iced roads

Trees in the Greasy Creek area of Johnson County provided a beautiful view before a second round of ice moved through the area, devastating the county’s power grid and leaving thousands in the dark.

Two severe winter storms walloped Johnson County, as well as Eastern and central Kentucky, with ice and freezing temperatures over the past week, leaving the region reeling from power outages and hazardous conditions.

Johnson County received very little ice and snow accumulation from the first winter storm that came through Kentucky on Feb. 11. However, a second winter storm immediately followed, starting on Feb. 14, that caused massive damage to the county, as well as Eastern and central Kentucky. The Feb. 14 storm brought nearly an inch of ice accumulation across Johnson County, and local officials have estimated that nearly 75 percent of the county was damaged by the storm.

Johnson County Judge-Executive Mark McKenzie declared a local State of Emergency effective Feb. 14, declaring that all roads included in the county road maintenance system would be closed throughout the night on Feb. 14 to any non-essential traffic due to the threatening overnight forecast.

McKenzie urged the public to stay off of the highways in Johnson County and Eastern Kentucky as road crews worked to clear them.

“We need folks to not be on the highways because we have so many power lines down and trees down that it’s a dangerous situation to be on the roads,” McKenzie said. “We need people to stay at home if at all possible and to allow the road crews and utility crews to get the roads opened up and to get the services restored as quickly as possible. We want everybody to stay safe.”

McKenzie described the damage as being overwhelming, but he said that restoration efforts are underway.

“It’s a little overwhelming right now, but everybody’s working together, communications are strong with all agencies and with all utility companies,” McKenzie said. “We’re starting to get some roads opened back up, but I don’t want to encourage people to be on the roads. They really need to stay at home if at all possible. It just creates more hazard for everybody if there is a lot of activity on the roads.”

According to Kentucky Power, there were nearly 58,000 customers without power across the company’s service territory, including the counties of Boyd, Breathitt, Carter, Floyd, Greenup, Johnson, Knott, Lawrence, Leslie, Letcher, Lewis, Magoffin, Martin, Morgan, Perry, Pike and Rowan. Approximately 4,000 of those customers were from the first winter storm on Feb. 11.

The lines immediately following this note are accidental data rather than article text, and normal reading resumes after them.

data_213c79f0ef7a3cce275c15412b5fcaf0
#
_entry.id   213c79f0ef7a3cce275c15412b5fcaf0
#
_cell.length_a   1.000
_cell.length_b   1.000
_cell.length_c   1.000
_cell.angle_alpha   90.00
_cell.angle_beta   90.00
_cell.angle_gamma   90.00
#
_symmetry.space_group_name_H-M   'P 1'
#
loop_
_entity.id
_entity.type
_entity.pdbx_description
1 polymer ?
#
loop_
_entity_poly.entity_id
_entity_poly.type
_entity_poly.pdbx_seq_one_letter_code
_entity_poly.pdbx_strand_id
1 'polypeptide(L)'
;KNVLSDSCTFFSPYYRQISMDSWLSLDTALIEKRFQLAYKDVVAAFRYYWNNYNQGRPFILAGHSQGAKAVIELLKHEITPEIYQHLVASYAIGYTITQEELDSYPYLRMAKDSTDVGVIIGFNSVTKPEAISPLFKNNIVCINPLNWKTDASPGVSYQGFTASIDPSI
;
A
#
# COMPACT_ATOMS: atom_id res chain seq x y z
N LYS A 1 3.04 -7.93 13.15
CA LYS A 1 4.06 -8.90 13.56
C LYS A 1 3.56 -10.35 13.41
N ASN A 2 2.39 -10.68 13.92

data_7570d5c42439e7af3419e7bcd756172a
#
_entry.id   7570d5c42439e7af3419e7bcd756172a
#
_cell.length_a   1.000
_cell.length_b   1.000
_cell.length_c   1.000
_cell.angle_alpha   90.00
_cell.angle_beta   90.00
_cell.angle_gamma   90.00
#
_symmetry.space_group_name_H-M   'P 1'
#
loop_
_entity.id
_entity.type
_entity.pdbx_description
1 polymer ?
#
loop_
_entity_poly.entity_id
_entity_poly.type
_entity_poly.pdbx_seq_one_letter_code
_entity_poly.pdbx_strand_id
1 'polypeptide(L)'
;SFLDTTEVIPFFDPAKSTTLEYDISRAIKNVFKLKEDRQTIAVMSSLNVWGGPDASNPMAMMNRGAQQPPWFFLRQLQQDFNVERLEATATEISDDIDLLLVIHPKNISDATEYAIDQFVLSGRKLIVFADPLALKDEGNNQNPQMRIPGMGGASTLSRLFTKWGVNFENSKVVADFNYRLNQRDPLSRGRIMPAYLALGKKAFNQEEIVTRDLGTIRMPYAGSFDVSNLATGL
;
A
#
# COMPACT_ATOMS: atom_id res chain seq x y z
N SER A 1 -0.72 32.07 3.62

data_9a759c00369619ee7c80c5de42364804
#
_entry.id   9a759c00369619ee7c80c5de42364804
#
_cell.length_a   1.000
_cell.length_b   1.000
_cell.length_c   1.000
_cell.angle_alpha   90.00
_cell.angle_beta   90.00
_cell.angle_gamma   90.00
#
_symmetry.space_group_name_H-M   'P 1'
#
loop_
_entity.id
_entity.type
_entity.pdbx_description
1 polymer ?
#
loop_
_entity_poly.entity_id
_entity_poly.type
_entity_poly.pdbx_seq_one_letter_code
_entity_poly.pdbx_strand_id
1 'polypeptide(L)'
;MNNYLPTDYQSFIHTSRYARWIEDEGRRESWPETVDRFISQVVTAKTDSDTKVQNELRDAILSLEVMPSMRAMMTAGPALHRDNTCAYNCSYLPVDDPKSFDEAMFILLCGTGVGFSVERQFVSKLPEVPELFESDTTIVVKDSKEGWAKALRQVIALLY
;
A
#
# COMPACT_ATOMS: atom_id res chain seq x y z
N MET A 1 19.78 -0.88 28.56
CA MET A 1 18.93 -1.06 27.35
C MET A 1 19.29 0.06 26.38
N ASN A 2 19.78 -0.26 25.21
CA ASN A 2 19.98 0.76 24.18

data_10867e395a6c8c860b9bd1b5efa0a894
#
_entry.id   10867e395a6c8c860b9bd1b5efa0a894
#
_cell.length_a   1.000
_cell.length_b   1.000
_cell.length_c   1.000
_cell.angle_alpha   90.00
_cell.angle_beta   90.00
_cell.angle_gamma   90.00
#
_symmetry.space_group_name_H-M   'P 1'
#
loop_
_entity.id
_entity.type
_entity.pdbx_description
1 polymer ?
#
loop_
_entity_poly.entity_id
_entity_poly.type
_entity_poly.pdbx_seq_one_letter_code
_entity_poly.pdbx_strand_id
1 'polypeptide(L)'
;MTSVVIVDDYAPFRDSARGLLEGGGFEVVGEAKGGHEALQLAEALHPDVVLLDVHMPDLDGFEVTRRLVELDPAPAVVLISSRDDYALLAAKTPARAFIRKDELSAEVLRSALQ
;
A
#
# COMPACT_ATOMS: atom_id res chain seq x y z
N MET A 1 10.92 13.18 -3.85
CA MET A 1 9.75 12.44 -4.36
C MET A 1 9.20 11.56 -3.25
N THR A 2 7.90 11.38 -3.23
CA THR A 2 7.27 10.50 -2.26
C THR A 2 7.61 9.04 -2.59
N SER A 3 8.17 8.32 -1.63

Although customers without power were spread out over multiple counties in Kentucky Power’s service territory, the majority of them were in Boyd, Carter, Johnson and Lawrence counties. As of midday Feb. 16, there were about 5,500 customers in Johnson County without power.

Kentucky Power said in a statement on Feb. 16 that about 1,600 line employees, foresters and assessors were in place to restore services to customers.

“Today’s focus will be working on multiple transmission outages, which is the backbone of our system. From there, crews will also focus on wrapping up restoration from the previous storm, clearing hazardous situations and restoring essential services, such as hospitals and water systems, and conducting damage assessment so repairs can begin,” according to the Feb. 16 statement. “Roads are blocked by trees and very icy in some areas so travel conditions will hamper today’s efforts. Restoration will most definitely continue through the weekend. Customers should prepare for a multi-day outage. Because of the volume of damage and number of outages, estimated restoration times will not be available.”

Kentucky Power urged customers not to go near any downed wires and to consider all wires live and dangerous even if they think they are phone or cable. Customers should report hazardous situations immediately by calling, 1-800-572-1113, or 911. Customers can report power outages or check the latest on restoration information on their mobile devices, by visiting, kentuckypower.com/outages, or by calling Kentucky Power’s Customer Operations Center at, 1-800-572-1113.

On Feb. 11, Gov. Andy Beshear declared a State of Emergency when the first storm brought a wintry mix of ice and snow, as well as below-freezing temperatures.

“This winter storm already is causing some very dangerous conditions across much of the state, with iced-over roadways and downed power lines putting our people at risk,” Beshear said in a statement on Feb. 11. “This declaration will free up funding and boost coordination across agencies as we respond to this weather crisis and work to keep all Kentuckians safe.”

Beshear also ordered that all state office buildings would be closed on Feb. 16 due to hazardous road conditions.

“Transportation crews have been and will continue to aggressively treat roads as well as respond to downed trees while our emergency management teams and Kentucky National Guard soldiers continue to respond,” Beshear said on Feb. 16. “To help those on the front lines and to prevent incidents, we need every Kentuckian who can to stay home and off these hazardous roads.”

People are urged to use alternate sources of heat if possible, though they should be aware of the dangers of alternate heat sources and carbon monoxide poisoning. According to state officials, generators, camp stoves or charcoal grills should always be used outdoors and at least 20 feet away from windows. Never use a gas stovetop or oven to heat your home. Visit, www.cdc.gov/co/guidelines.htm, for more information.

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